The Irish Hotels Federation has to do more to bring prices down, Fianna Fáil Senator Timmy Dooley has said.
He was speaking amid claims of price gouging ahead of St Patrick's Day, with some Dublin hotels charging up to €2,400 for single rooms.
This has led to a number of politicians and officials calling out the hospitality sector for damaging Ireland's global reputation.
Senator Dooley told Newstalk Breakfast price gouging in Irish hospitality seems to be getting worse.
"This is a practice that has been kind of emerging over recent years," he said.
"It's obviously intensified when you head into a weekend like St Patrick's Day.
Look at even where the mid-tier charging is: you take a five-star hotel at the minute in Dublin for Friday night, they're charging somewhere between €900 to €1,200.
"Four-star - we're not talking about high-end four star here - somewhere between €500 and €700 for a room.
"Even regular three-star hotels [are charging] €450 to €650, even some of the guesthouses looking for €700 up to €900 for a room with two or three beds.
"Some of the hostels having exorbitant prices [of] a bed in a dormitory [for] €550.
"I doubt many people will actually pay that, but the reality is it sends a really negative signal to people who want to come and stay in Dublin".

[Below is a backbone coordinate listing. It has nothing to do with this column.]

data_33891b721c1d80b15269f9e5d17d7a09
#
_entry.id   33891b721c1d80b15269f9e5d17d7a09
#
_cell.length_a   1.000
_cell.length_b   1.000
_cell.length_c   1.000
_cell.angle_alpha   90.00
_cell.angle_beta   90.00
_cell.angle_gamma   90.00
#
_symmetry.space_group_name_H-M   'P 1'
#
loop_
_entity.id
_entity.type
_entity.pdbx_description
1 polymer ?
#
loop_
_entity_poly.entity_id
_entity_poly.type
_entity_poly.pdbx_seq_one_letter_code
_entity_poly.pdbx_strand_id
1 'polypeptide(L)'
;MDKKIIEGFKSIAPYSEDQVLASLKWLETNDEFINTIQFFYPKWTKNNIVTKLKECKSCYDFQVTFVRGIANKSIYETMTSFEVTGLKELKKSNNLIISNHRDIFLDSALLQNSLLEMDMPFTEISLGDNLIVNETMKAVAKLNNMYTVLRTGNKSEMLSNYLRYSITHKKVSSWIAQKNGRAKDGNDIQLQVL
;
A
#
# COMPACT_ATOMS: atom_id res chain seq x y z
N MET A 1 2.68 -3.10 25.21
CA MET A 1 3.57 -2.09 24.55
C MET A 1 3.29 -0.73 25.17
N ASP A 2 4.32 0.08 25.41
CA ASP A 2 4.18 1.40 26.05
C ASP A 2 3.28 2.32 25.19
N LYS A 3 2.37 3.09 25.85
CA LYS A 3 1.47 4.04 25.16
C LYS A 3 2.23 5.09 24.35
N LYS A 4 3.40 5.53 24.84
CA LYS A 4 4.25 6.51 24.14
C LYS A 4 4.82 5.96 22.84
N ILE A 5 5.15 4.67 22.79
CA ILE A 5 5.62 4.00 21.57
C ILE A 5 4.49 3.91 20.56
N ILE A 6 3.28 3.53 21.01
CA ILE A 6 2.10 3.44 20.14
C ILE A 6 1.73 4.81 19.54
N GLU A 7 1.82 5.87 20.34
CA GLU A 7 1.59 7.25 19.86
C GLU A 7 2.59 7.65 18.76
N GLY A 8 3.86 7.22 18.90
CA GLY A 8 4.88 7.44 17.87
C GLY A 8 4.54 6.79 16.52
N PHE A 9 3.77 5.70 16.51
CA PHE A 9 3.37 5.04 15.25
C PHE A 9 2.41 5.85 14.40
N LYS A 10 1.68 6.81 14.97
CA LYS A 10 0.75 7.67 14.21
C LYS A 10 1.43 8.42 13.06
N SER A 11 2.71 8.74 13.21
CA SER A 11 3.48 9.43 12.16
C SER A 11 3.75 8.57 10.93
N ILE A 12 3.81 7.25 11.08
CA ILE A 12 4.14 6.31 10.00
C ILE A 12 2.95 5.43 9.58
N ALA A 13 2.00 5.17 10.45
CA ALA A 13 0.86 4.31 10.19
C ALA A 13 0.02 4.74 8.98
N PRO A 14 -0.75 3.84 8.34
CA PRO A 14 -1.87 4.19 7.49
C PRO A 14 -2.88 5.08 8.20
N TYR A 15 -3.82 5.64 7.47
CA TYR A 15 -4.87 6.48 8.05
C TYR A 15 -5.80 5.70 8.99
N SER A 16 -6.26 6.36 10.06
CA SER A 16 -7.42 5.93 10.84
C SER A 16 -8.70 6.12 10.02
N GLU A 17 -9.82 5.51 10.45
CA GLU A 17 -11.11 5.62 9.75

'Rally negative image'
Senator Dooley said people will be left with a negative image of Ireland.
"It's one thing trying to book something and discovering that it's full and there's no available space," he said.
"It's to see this exorbitant price, which you're not going to pay, but it leaves you with a really negative image of Dublin, of Ireland and of the Irish tourism market.
"I think the Hotel Federation are going to have to work much harder at encouraging their members to not sell the last six or seven rooms, or attempt to sell the last six or seven rooms, at exorbitant prices".
Senator Dooley said the high prices charged by some Dublin hotels are damaging rural ones.
"The reality is there's the Dublin market and then there's the rest of the country," he said.
"There is a Dublin market, from a hotel perspective, that seems to be able to charge exorbitant prices... they have much greater opportunity.
"That's why I think there needs to be some way in segmenting those areas that can generate a regular supply of tourists, and at the same time you don't damage the efforts of those smaller hotels in more remote areas," he added.
Listen back to the full interview below: